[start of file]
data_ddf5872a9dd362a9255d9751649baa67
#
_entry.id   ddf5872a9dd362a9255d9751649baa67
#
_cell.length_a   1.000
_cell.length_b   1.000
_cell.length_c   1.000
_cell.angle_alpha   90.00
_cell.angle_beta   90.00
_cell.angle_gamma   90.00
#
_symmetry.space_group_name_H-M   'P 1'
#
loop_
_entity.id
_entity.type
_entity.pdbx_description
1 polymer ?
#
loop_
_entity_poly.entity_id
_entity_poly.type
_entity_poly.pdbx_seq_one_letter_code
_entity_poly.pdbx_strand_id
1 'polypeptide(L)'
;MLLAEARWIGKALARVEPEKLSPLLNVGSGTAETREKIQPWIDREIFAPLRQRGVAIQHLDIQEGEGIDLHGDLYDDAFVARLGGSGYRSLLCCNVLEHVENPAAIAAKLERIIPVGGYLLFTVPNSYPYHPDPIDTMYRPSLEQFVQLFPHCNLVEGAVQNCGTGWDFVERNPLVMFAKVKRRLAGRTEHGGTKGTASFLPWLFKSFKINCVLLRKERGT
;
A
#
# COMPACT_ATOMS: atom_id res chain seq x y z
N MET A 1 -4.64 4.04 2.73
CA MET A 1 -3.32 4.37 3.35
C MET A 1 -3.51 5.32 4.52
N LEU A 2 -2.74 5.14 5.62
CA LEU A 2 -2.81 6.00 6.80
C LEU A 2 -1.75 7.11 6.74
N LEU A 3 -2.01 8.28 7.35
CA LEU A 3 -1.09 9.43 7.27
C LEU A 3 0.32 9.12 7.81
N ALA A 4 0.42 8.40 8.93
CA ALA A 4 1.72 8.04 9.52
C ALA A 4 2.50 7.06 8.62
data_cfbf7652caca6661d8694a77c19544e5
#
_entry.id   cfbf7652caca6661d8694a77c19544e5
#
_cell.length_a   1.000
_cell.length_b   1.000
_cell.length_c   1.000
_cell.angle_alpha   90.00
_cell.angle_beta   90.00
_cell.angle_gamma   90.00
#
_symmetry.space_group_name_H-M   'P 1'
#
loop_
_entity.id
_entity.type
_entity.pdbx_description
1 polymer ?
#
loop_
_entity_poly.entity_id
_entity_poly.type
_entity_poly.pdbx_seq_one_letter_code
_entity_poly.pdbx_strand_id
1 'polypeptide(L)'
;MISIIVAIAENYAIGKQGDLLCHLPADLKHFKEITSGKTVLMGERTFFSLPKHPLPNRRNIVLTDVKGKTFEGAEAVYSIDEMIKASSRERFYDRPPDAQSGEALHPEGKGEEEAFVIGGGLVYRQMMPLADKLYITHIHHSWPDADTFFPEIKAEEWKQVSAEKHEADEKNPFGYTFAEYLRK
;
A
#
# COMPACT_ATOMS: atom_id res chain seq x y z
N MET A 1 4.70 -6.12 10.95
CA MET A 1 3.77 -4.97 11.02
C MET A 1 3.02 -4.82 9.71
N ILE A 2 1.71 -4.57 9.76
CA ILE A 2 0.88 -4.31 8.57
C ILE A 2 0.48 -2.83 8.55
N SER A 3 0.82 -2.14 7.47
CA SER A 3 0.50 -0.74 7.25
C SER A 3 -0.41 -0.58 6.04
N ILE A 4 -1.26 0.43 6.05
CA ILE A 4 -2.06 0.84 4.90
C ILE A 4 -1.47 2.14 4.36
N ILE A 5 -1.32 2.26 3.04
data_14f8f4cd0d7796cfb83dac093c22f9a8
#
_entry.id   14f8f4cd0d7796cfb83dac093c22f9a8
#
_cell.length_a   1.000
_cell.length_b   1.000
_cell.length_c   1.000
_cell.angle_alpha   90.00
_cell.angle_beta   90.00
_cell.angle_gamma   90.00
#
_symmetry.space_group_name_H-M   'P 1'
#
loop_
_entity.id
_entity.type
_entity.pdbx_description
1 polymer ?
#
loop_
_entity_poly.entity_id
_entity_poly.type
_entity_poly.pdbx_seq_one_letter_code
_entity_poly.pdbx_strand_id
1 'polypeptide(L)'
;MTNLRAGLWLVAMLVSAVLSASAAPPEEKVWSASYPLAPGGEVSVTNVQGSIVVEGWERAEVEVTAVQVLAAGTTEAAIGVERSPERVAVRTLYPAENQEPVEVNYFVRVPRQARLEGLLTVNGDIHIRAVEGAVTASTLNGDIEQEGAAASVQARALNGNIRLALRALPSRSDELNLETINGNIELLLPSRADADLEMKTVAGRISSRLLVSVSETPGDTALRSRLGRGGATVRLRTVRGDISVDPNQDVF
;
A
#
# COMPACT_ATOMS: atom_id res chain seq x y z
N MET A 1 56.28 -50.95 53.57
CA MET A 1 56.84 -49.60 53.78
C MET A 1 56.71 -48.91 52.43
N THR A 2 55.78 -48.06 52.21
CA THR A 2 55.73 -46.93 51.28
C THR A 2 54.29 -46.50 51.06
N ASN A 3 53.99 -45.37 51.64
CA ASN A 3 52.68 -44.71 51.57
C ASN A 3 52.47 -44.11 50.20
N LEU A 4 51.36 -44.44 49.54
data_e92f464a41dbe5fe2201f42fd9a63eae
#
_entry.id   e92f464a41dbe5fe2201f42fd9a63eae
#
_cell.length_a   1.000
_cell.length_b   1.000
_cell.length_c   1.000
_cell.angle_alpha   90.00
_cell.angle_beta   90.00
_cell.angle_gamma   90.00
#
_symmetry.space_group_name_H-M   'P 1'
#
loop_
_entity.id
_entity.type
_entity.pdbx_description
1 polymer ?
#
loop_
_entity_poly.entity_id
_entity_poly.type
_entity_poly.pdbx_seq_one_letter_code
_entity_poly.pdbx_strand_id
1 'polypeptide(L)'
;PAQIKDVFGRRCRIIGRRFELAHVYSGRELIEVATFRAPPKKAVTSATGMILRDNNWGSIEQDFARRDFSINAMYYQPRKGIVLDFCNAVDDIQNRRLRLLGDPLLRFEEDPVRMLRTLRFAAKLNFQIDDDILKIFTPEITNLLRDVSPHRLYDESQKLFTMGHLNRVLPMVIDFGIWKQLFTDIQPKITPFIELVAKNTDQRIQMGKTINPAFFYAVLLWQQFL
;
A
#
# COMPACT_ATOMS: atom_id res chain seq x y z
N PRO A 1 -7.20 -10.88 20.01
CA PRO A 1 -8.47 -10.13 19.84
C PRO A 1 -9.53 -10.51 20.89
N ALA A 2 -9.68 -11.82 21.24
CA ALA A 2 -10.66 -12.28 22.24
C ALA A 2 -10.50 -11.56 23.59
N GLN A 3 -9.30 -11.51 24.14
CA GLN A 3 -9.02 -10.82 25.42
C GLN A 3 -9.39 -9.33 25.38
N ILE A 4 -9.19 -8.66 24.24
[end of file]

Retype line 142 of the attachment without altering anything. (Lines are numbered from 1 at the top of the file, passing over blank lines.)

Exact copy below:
_entity.pdbx_description